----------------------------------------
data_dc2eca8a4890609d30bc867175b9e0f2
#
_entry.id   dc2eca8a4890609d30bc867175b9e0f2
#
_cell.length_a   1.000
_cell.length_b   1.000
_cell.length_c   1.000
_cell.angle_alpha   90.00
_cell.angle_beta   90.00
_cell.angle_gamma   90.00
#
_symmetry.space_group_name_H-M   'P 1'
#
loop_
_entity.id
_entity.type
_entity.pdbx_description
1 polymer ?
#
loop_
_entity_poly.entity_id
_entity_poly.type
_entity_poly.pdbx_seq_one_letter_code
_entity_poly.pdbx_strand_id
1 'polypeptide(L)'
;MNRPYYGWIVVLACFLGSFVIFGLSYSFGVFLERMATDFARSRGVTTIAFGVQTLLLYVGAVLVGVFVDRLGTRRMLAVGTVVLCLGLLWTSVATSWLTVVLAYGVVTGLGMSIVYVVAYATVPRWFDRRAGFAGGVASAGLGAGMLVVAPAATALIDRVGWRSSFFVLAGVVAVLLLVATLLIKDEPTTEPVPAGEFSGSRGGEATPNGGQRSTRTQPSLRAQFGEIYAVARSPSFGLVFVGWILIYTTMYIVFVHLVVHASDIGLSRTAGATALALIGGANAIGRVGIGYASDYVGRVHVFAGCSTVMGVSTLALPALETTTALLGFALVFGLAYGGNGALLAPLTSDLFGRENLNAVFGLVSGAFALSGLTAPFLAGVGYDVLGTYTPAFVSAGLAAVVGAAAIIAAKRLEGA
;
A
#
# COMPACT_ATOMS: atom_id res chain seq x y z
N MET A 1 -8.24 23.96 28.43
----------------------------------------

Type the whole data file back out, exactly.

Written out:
data_dc2eca8a4890609d30bc867175b9e0f2
#
_entry.id   dc2eca8a4890609d30bc867175b9e0f2
#
_cell.length_a   1.000
_cell.length_b   1.000
_cell.length_c   1.000
_cell.angle_alpha   90.00
_cell.angle_beta   90.00
_cell.angle_gamma   90.00
#
_symmetry.space_group_name_H-M   'P 1'
#
loop_
_entity.id
_entity.type
_entity.pdbx_description
1 polymer ?
#
loop_
_entity_poly.entity_id
_entity_poly.type
_entity_poly.pdbx_seq_one_letter_code
_entity_poly.pdbx_strand_id
1 'polypeptide(L)'
;MNRPYYGWIVVLACFLGSFVIFGLSYSFGVFLERMATDFARSRGVTTIAFGVQTLLLYVGAVLVGVFVDRLGTRRMLAVGTVVLCLGLLWTSVATSWLTVVLAYGVVTGLGMSIVYVVAYATVPRWFDRRAGFAGGVASAGLGAGMLVVAPAATALIDRVGWRSSFFVLAGVVAVLLLVATLLIKDEPTTEPVPAGEFSGSRGGEATPNGGQRSTRTQPSLRAQFGEIYAVARSPSFGLVFVGWILIYTTMYIVFVHLVVHASDIGLSRTAGATALALIGGANAIGRVGIGYASDYVGRVHVFAGCSTVMGVSTLALPALETTTALLGFALVFGLAYGGNGALLAPLTSDLFGRENLNAVFGLVSGAFALSGLTAPFLAGVGYDVLGTYTPAFVSAGLAAVVGAAAIIAAKRLEGA
;
A
#
# COMPACT_ATOMS: atom_id res chain seq x y z
N MET A 1 -8.24 23.96 28.43